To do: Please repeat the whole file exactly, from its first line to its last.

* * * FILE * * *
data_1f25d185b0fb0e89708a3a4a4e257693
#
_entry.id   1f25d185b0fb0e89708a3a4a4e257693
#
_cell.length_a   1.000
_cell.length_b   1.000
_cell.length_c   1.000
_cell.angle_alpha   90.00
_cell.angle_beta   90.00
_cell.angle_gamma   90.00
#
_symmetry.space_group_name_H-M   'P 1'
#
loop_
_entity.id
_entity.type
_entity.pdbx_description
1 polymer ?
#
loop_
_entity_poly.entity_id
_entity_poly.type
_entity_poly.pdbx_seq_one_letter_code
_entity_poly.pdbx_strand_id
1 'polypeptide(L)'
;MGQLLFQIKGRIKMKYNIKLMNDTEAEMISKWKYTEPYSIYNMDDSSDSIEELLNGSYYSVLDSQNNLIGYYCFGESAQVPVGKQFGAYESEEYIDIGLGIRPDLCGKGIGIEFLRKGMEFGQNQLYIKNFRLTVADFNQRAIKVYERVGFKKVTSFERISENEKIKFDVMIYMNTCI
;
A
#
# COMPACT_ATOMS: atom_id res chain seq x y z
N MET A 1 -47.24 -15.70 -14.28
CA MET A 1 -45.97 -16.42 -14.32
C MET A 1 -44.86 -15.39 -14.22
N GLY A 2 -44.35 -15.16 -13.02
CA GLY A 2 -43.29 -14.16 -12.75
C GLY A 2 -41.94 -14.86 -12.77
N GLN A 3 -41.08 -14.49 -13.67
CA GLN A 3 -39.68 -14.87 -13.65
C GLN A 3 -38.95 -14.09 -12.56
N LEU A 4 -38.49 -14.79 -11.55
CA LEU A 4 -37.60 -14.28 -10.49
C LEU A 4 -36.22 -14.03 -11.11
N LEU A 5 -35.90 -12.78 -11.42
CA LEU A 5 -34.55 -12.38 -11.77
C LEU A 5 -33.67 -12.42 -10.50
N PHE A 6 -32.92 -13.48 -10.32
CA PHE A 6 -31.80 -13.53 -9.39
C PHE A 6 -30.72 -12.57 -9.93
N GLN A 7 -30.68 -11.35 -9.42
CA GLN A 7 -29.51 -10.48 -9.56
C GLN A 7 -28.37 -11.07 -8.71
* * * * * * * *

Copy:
data_1f25d185b0fb0e89708a3a4a4e257693
#
_entry.id   1f25d185b0fb0e89708a3a4a4e257693
#
_cell.length_a   1.000
_cell.length_b   1.000
_cell.length_c   1.000
_cell.angle_alpha   90.00
_cell.angle_beta   90.00
_cell.angle_gamma   90.00
#
_symmetry.space_group_name_H-M   'P 1'
#
loop_
_entity.id
_entity.type
_entity.pdbx_description
1 polymer ?
#
loop_
_entity_poly.entity_id
_entity_poly.type
_entity_poly.pdbx_seq_one_letter_code
_entity_poly.pdbx_strand_id
1 'polypeptide(L)'
;MGQLLFQIKGRIKMKYNIKLMNDTEAEMISKWKYTEPYSIYNMDDSSDSIEELLNGSYYSVLDSQNNLIGYYCFGESAQVPVGKQFGAYESEEYIDIGLGIRPDLCGKGIGIEFLRKGMEFGQNQLYIKNFRLTVADFNQRAIKVYERVGFKKVTSFERISENEKIKFDVMIYMNTCI
;
A
#
# COMPACT_ATOMS: atom_id res chain seq x y z
N MET A 1 -47.24 -15.70 -14.28
CA MET A 1 -45.97 -16.42 -14.32
C MET A 1 -44.86 -15.39 -14.22
N GLY A 2 -44.35 -15.16 -13.02
CA GLY A 2 -43.29 -14.16 -12.75
C GLY A 2 -41.94 -14.86 -12.77
N GLN A 3 -41.08 -14.49 -13.67
CA GLN A 3 -39.68 -14.87 -13.65
C GLN A 3 -38.95 -14.09 -12.56
N LEU A 4 -38.49 -14.79 -11.55
CA LEU A 4 -37.60 -14.28 -10.49
C LEU A 4 -36.22 -14.03 -11.11
N LEU A 5 -35.90 -12.78 -11.42
CA LEU A 5 -34.55 -12.38 -11.77
C LEU A 5 -33.67 -12.42 -10.50
N PHE A 6 -32.92 -13.48 -10.32
CA PHE A 6 -31.80 -13.53 -9.39
C PHE A 6 -30.72 -12.57 -9.93
N GLN A 7 -30.68 -11.35 -9.42
CA GLN A 7 -29.51 -10.48 -9.56
C GLN A 7 -28.37 -11.07 -8.71